The prototype we’ve been experimenting with builds on the Starlight protocol and implements buffering. Buffering is not defined in the Starlight protocol, but is one pattern that is well-suited to be used a-top of the protocol. Serial payment channels, such as Starlight, are usually limited by the latency of the network they operate. For example, if the network latency is 20 milliseconds, the maximum possible throughput would be 50 transactions per second. Buffering makes use of available network bandwidth by collecting payments during those 20 milliseconds and sending them over the wire together in a single agreement. The limit is transformed into 50 agreements per second, and each agreement can hold many payments. Instead of getting confirmation of one payment every 20 milliseconds, the channel can deliver confirmation of many payments in a single agreement in milliseconds.
Buffering is similar to batch processing in slow traditional payments systems, except that because Starlight is fast, buffers are small and transmit quickly, so it maintains fast finality.
We’ve measured Starlight producing 38 payments per second unbuffered and 1.19 million payments per second buffered in 12 agreements per second. This was observed between two participants connected over the internet using consumer hardware and residential internet services, when those payments are flowing consistently in one direction.
This measurement well exceeds the needs of enterprises building on blockchain and enterprises transitioning existing high throughput loads to blockchain. These findings are interesting to Stellar users who frequently transact with each other, where payment channels are applicable.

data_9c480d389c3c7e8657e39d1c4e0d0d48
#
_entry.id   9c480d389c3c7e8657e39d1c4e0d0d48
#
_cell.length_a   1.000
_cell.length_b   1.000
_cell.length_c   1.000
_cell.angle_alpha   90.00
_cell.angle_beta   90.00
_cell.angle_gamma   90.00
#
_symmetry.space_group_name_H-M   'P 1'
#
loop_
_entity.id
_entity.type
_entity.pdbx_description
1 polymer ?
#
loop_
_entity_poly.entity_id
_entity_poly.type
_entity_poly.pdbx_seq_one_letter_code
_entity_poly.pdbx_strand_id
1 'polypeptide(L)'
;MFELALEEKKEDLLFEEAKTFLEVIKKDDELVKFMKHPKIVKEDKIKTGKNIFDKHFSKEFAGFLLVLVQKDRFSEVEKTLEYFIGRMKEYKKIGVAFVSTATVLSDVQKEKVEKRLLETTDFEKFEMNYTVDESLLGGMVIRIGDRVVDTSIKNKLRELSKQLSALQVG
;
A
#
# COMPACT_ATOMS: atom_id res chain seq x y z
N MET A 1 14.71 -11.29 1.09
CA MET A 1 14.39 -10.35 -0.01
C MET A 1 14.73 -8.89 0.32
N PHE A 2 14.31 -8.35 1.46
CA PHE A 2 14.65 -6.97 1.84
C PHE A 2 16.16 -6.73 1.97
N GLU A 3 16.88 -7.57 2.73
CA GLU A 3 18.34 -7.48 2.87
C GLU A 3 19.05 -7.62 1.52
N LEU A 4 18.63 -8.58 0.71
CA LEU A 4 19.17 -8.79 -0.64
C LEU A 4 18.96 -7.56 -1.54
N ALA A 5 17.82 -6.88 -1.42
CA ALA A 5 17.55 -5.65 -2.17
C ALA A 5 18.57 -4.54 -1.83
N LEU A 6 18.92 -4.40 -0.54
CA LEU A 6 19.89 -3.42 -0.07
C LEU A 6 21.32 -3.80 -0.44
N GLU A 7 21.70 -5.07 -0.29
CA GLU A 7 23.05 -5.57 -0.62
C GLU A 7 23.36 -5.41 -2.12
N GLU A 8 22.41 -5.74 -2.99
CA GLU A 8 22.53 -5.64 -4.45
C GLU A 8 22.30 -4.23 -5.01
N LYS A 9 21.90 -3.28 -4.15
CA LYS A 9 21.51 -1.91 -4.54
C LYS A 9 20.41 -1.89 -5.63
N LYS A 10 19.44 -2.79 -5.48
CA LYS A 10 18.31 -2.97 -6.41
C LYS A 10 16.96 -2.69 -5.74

There’s still more work to be done and more to explore in making Starlight ready for use. Starlight today specifies the mechanisms that two users can use to construct and make payments for a single asset inside a bi-directional half-duplex payment channel between just those two participants. Many of the layers around those mechanisms still need to be well defined, such as how participants coordinate who can make the next payment, messaging formats, connection handshakes, etc.
We recognize the exciting possibilities that a Layer 2 protocol like Starlight can bring to Stellar, and we want to collaborate with the broader ecosystem to ensure that this technology will provide utility for users down the road. If you have any ideas on what use cases Starlight could apply to or feedback overall, please reach out here.
To find out more about how Starlight works:
You can experiment with Starlight today with the prototype Starlight Go SDK on devnet. The SDK provides a state machine that implements the mechanisms as well as rudimentary messaging, connection management, and state persistence that are suitable for experimentation and testing. Our GitHub repository has all the details and tracks problems to solve and future developments. If you’re a developer, star the repo and get involved!